Now here comes the dilemma:

Cut because I'm going off on a tangent again )

I welcome your input.
apple_pathways: Whatever floats your boat! (Winged Pi)
One of the courses I'm taking this semester is Social Research Methods. I'm a little peeved that I have to take this course, considering I already have lots of experience and have even presented my research at symposia, but whatever, I have to take it, it's fine.

Our major assignment for the semester is a review of literature on a topic of our choosing. I need to choose a topic, do some preliminary research, and write up my proposal by Wednesday. And I still haven't picked a topic.

I can think of plenty topics I'd like to cover, but either they're psychology and not sociology-related, or they're so obscure that it's unlikely I'll be able to find enough research. Some ideas I'm DYING to use: Cut for extremely long and boring musings on topics that may or may not be of interest to anyone other than myself. )
apple_pathways: Whatever floats your boat! (Masquerade Mask)
From this article in the New York Times: (commentary and bolding is mine)

Basic Religion Test Stumps Many Americans (Well of course it does!)

Americans are by all measures a deeply religious people, but they are also deeply ignorant about religion.

Researchers from the independent Pew Forum on Religion and Public Life phoned more than 3,400 Americans and asked them 32 questions about the Bible, Christianity and other world religions, famous religious figures and the constitutional principles governing religion in public life.

On average, people who took the survey answered half the questions incorrectly, and many flubbed even questions about their own faith.

Those who scored the highest were atheists and agnostics, as well as two religious minorities: Jews and Mormons. The results were the same even after the researchers controlled for factors like age and racial differences.


Knew it! Here are some of the questions from the survey:

Among the topics covered in the survey were: Where was Jesus born? What is Ramadan? Whose writings inspired the Protestant Reformation? Which Biblical figure led the exodus from Egypt? What religion is the Dalai Lama? Joseph Smith? Mother Teresa? In most cases, the format was multiple choice.

Without the benefit of multiple choice (or Google) my answers: Jesus was born in Bethlehem, Ramadan is an Islamic holy month, Martin Luther inspired the Protestant Revolution, Moses led the exodus from Egypt, the Dalai Lama is a Buddhist, Joseph Smith was a Mormon, Mother Teresa was a Catholic.

How did I do? (Meaning, do feel free to correct me on any wrong answers.)

I'm telling you: atheists ROCK Bible trivia!
apple_pathways: Whatever floats your boat! (Sparkly Water)
I've done research on the psychological phenomenon of memory, and the average age of a person's first verifiable memory is about 3.5 years, with about 90% of people dating their first memory to between 2.5 and 4.5 years.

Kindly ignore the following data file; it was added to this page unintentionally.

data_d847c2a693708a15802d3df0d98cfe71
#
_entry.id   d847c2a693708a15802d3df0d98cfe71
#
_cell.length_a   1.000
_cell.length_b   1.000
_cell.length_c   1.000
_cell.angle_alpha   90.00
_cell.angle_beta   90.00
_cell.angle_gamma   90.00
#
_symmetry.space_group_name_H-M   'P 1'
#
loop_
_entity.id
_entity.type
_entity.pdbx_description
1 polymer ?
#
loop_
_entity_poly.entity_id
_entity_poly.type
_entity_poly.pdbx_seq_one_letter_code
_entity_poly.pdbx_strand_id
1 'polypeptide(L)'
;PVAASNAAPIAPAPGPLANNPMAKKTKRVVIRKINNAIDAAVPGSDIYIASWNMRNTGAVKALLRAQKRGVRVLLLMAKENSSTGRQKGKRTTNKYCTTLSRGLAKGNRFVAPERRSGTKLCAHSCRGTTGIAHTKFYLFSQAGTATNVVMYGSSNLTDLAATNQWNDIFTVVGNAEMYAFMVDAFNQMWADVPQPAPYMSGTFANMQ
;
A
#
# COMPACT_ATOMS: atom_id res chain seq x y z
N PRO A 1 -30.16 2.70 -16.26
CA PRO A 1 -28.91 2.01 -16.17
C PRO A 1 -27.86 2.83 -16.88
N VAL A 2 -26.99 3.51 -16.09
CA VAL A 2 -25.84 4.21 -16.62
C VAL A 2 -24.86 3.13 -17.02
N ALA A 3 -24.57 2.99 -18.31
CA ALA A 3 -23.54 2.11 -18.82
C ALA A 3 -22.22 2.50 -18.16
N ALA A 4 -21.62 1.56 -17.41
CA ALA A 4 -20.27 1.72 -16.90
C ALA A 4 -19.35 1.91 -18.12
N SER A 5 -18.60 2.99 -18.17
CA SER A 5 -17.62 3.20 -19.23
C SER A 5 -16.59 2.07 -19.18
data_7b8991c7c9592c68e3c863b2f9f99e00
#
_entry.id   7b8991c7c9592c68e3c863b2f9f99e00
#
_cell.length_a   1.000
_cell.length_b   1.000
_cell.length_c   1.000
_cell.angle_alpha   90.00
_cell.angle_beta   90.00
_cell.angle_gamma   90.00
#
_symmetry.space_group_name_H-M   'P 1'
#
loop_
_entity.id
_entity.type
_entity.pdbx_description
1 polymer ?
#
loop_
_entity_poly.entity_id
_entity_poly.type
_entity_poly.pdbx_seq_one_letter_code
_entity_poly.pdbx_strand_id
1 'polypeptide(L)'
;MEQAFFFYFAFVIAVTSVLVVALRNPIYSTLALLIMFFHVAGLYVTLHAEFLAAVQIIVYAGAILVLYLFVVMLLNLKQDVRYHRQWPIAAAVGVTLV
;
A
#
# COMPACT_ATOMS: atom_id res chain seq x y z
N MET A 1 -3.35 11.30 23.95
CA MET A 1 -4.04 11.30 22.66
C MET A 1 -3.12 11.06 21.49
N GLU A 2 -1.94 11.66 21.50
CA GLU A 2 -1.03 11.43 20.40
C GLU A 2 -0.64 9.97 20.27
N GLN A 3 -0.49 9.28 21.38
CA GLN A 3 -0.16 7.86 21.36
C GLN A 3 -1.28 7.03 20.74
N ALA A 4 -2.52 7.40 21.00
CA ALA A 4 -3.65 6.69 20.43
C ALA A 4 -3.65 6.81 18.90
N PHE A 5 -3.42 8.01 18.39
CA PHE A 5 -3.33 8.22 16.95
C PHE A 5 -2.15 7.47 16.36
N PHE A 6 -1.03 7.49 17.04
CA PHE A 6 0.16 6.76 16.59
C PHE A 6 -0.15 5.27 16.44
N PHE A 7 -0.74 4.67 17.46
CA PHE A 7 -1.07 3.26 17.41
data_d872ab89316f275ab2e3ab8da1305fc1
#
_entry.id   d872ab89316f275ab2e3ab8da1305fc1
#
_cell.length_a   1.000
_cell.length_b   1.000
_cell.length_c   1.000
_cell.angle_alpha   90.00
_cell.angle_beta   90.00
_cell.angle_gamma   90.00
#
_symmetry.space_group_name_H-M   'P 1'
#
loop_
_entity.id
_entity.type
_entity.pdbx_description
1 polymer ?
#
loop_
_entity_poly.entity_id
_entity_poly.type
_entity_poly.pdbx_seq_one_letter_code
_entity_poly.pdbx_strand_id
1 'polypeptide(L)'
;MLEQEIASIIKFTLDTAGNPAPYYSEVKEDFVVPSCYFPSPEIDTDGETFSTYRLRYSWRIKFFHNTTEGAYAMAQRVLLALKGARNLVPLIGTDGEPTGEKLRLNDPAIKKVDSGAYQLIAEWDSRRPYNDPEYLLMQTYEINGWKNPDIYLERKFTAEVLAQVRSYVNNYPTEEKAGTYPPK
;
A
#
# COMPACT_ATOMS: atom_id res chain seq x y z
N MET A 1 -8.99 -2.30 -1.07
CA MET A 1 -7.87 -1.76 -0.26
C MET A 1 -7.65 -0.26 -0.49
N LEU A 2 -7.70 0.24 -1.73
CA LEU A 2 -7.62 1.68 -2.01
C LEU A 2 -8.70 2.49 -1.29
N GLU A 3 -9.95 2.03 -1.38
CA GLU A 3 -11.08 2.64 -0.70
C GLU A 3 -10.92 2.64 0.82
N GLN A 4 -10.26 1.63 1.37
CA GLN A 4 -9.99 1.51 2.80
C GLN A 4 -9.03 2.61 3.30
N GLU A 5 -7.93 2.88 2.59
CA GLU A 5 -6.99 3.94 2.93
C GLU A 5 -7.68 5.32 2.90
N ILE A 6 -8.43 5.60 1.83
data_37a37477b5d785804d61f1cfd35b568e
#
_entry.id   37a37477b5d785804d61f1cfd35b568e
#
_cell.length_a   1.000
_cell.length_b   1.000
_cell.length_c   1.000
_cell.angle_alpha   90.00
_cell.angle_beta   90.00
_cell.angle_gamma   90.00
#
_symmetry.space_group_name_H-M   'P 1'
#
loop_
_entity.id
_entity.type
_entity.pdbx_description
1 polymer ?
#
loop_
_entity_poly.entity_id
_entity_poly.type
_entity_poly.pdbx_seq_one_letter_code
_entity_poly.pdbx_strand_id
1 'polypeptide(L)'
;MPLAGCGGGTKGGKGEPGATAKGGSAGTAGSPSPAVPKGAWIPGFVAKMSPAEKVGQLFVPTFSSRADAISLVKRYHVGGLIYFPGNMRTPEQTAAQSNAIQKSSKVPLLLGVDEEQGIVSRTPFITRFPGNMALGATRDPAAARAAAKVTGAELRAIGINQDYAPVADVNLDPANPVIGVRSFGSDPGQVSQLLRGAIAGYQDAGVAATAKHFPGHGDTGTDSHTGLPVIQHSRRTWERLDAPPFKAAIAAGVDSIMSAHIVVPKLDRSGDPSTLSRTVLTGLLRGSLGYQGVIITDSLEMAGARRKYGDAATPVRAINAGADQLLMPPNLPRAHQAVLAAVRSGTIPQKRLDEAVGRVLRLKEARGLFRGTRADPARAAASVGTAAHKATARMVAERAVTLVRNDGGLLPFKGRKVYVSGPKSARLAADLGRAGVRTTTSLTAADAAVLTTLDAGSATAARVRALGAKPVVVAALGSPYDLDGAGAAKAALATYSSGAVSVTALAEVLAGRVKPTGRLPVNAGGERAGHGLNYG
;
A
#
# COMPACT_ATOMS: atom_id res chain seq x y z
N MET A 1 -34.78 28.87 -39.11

The first memory I can independently date and verify comes one month before my 2nd birthday, when I was hospitalized over Christmas for asthma. I have a couple other memories that might or might not have occurred earlier, but I can independently verify the date I was in the hospital and the age I was at the time.

Here's what I remember:


  • I remember the giant crib that I slept in while I was there. (When I retold this to my dad, he laughed and said, "Giant crib?" I then realized that the crib only seemed giant because I was so small, which is a very weird thing to realize in retrospect! At the time, it seemed massive.)

  • I remember it being dark, and me still being awake, and looking out the bars of the crib. (According to my mother, I drove the nurses and the other parents on the ward crazy staying up all night talking and singing to myself. I couldn't sleep because of the steroids they gave me for my asthma.)

  • Since it was Christmas, Santa came to visit us, and he gave me a plastic wind-up radio that played "Twinkle, Twinkle, Little Star."


The parts I don't remember are coming home the day after Christmas, and my parents putting the presents under the tree and pretending that day was Christmas.

So, I'm curious: what is everyone else's earliest memory? Can you verify the age/date it took place? Have you always remembered the incident, or was the memory spurred by a story told to you by family? Do you have lots of memories before the age of four, or just a few?

And more lines of scientific inquiry: were you an early talker? Were you a talkative child in general? What were your favorite games to play when you were little: imaginative role-play? Active, physical play? Solitary activities? Building/modelling?